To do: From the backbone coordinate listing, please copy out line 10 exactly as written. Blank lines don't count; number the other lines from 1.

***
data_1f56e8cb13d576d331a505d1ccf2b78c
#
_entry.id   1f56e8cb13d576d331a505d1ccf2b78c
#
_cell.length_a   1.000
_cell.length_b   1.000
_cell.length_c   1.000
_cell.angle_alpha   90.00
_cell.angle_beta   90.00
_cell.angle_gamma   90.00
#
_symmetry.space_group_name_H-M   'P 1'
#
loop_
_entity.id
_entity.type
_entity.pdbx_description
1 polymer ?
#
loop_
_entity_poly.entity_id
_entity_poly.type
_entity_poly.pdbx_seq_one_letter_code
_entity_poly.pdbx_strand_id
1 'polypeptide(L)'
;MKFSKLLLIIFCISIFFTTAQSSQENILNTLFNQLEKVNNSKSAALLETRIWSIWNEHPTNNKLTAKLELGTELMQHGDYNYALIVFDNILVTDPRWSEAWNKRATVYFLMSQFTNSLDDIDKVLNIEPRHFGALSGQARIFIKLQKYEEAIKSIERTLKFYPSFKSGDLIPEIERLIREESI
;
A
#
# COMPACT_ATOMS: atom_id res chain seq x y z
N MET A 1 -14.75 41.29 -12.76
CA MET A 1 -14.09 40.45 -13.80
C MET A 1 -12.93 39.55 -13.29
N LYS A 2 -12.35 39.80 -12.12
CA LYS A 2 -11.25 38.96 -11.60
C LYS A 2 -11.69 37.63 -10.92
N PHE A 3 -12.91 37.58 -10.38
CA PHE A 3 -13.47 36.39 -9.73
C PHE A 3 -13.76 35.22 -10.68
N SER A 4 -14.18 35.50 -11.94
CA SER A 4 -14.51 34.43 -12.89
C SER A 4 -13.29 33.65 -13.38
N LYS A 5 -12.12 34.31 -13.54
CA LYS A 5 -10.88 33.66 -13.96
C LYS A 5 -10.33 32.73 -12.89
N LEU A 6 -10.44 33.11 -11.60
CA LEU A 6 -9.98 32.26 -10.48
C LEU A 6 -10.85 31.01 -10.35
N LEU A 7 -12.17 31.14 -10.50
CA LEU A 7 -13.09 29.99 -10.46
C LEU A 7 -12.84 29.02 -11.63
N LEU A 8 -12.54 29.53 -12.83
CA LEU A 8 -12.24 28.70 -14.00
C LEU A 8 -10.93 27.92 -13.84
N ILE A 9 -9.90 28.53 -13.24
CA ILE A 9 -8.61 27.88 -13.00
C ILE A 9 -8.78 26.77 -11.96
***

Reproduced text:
_cell.angle_gamma   90.00